Cognitive-communication disorders are those in which a person has difficulty communicating because of injury to the brain that controls the ability to think. When a child (or adult) has a cognitive-communication disorder, he or she may struggle with memory, organization and problem solving that can make it difficult to properly speak, listen, read, write or interact in social situations.
- Difficulty keeping normal sleep and wake cycles.
- A decline in previously established play and language skills.
- Struggles to pay attention, especially in a distracting environment.
- Memory problems or appear to be forgetful.
- Difficulty to remember information the child has previously learned or memorized, like birthdate, address or parent’s phone number.
- Difficulty organizing themselves at school or to complete a project at home.
- Quick shifts or overall changes in personality.
- Memory Problems.
- Learning Disorders.
- Attention Problems.
- Problems with Executive Functioning. (Executive functioning is the processes that helps people connect their past experiences with their present action. This process is used for planning, organizing, remembering details and managing time and space.)
- Articulation disorders occur when a child has difficulties pronouncing certain consonants or vowels correctly (such as the letters "s" and "r"). Children with these disorders leave out, replace or distort the sounds of vowels or consonants that they have difficulty pronouncing. A common type of articulation disorder is a lisp. In many cases, the cause for articulation disorders is unknown and are often not a cause for concern. These disorders are common in young children and most are able to pronounce words correctly by the age of five. Caregivers who note an articulation disorder in a child older than age five should speak with the child’s doctor.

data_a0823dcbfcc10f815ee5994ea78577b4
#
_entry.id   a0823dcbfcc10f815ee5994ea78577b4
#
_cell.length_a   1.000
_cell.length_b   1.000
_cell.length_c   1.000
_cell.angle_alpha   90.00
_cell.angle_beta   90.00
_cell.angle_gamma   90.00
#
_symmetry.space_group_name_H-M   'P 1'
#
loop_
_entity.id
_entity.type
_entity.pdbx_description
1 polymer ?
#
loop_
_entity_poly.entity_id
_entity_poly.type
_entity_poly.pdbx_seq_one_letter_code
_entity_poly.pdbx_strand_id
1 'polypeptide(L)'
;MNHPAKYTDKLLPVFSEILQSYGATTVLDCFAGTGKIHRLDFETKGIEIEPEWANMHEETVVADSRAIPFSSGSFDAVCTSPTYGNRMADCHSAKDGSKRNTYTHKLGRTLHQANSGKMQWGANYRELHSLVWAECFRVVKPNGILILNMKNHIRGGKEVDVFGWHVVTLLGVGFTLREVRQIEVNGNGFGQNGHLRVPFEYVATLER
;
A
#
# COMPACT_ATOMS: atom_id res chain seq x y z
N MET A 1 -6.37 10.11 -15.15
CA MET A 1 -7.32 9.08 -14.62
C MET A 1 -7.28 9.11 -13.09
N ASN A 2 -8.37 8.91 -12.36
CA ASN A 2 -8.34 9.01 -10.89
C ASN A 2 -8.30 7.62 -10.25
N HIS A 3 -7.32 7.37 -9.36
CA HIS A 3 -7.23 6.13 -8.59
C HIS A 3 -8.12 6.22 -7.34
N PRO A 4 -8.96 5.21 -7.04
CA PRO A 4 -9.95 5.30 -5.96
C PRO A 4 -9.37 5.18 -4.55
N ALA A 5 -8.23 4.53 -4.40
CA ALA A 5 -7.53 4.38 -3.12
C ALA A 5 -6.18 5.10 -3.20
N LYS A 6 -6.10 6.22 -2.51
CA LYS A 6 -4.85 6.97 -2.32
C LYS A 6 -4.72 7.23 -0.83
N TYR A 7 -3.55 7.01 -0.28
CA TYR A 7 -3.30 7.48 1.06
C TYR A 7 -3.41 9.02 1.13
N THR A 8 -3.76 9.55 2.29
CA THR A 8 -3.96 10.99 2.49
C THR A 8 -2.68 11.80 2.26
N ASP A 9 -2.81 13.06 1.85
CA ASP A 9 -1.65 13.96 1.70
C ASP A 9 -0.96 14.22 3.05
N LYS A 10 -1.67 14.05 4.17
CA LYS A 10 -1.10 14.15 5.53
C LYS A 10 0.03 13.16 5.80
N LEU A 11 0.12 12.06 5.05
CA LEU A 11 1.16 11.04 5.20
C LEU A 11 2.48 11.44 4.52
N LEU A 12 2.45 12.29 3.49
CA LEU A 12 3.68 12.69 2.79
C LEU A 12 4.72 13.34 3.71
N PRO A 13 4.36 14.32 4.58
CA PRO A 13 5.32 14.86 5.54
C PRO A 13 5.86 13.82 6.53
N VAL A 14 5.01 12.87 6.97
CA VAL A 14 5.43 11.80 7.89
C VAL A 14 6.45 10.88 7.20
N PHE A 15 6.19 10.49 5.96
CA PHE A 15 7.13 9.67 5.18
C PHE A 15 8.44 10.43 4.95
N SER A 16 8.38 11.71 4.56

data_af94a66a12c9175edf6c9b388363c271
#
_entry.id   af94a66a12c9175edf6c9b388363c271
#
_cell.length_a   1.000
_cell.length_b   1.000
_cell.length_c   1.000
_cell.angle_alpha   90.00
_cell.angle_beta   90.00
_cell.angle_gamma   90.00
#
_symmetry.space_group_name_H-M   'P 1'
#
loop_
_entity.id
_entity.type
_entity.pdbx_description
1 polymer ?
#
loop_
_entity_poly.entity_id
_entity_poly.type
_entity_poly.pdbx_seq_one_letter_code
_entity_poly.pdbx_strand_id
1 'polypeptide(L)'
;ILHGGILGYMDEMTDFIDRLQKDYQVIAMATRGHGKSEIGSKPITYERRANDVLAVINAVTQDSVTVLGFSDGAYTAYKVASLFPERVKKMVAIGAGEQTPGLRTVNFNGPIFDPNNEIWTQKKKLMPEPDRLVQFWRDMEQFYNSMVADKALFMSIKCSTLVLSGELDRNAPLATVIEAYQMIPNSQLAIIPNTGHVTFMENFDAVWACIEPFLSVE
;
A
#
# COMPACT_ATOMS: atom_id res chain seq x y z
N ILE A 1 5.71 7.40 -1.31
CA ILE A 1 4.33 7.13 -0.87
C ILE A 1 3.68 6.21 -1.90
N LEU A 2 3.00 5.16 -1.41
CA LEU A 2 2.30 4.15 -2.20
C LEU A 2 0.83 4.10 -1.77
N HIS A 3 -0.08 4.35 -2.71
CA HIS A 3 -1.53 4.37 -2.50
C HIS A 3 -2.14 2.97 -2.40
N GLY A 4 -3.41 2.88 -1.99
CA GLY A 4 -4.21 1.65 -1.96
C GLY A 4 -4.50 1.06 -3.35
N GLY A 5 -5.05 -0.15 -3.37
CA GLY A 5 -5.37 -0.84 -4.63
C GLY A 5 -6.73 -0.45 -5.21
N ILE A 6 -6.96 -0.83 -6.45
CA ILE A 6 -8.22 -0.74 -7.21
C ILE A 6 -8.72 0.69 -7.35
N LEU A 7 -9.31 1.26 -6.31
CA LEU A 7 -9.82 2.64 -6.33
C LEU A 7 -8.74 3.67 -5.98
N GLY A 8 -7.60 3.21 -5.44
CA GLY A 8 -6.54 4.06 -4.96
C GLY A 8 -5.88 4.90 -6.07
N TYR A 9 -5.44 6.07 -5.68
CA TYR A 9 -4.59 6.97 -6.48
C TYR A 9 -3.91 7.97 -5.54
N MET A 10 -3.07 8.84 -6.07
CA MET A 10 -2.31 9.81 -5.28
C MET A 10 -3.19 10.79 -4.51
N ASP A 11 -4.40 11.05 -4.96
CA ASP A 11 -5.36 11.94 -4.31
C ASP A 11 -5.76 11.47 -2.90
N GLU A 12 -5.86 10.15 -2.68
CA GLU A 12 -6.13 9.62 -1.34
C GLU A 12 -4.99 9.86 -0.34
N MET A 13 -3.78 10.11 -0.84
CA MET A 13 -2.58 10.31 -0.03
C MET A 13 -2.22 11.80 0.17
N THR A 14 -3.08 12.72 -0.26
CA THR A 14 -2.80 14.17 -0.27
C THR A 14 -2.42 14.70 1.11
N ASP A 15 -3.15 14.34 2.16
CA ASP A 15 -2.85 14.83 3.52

Sometimes articulation disorders are caused by brain damage or brain disorders. They may also be caused by physical handicaps, such as a cleft palate, hearing loss, or cerebral palsy. In other cases, the condition may be caused by poor coordination of muscles in the mouth or dental problems.
- Fluency disorders, also called rhythm disorders, occur when an individual speaks in an uneven rhythm. Naturally flowing speech moves at an appropriate rate with an easy rhythm and smoothness that is both effortless and automatic and appropriate for the child’s age. Children with fluency disorders may repeat or add words or sounds when talking. They may also pause in the middle of phrases or frequently correct their pronunciation while talking. They may also say certain words longer than normal. The most well-known fluency disorder is stuttering, which is characterized by the repetition or prolonged pronunciation of words or sounds. Learn more about stuttering.
- Vocal disorders occur when there are problems with the quality, pitch, and/or volume of a child’s voice. Vocal disorders can have many different causes ranging from overuse and strain to reflux to brain injury. Learn more about voice disorders.
- Language delay is when a child develops language skills behind schedule. Learn more about the language development milestones.
- The child's age, overall health and medical history.
- Extent of the disorder.
- Type of disorder.
- Expectations for the course of the disorder.
- The family’s opinion or preference.
- Finding exercises, tricks and techniques to improve the child’s memory and communication.
- Recommending changes that can be made at home and in the classroom that may help the child with his or her cognitive skills.
- Teaching an alternative form of communication, if necessary, like sign language, a picture communication board, simplified verbal speech or an electronic alternative communication device.
- Teaching memory recall skills like journaling, using a calendar system and other skills that may improve immediate, short term or long term memory.
- Teaching children who experience mood changes how to properly interact with friends and those around them, as well as how to deal with mood swings when they happen.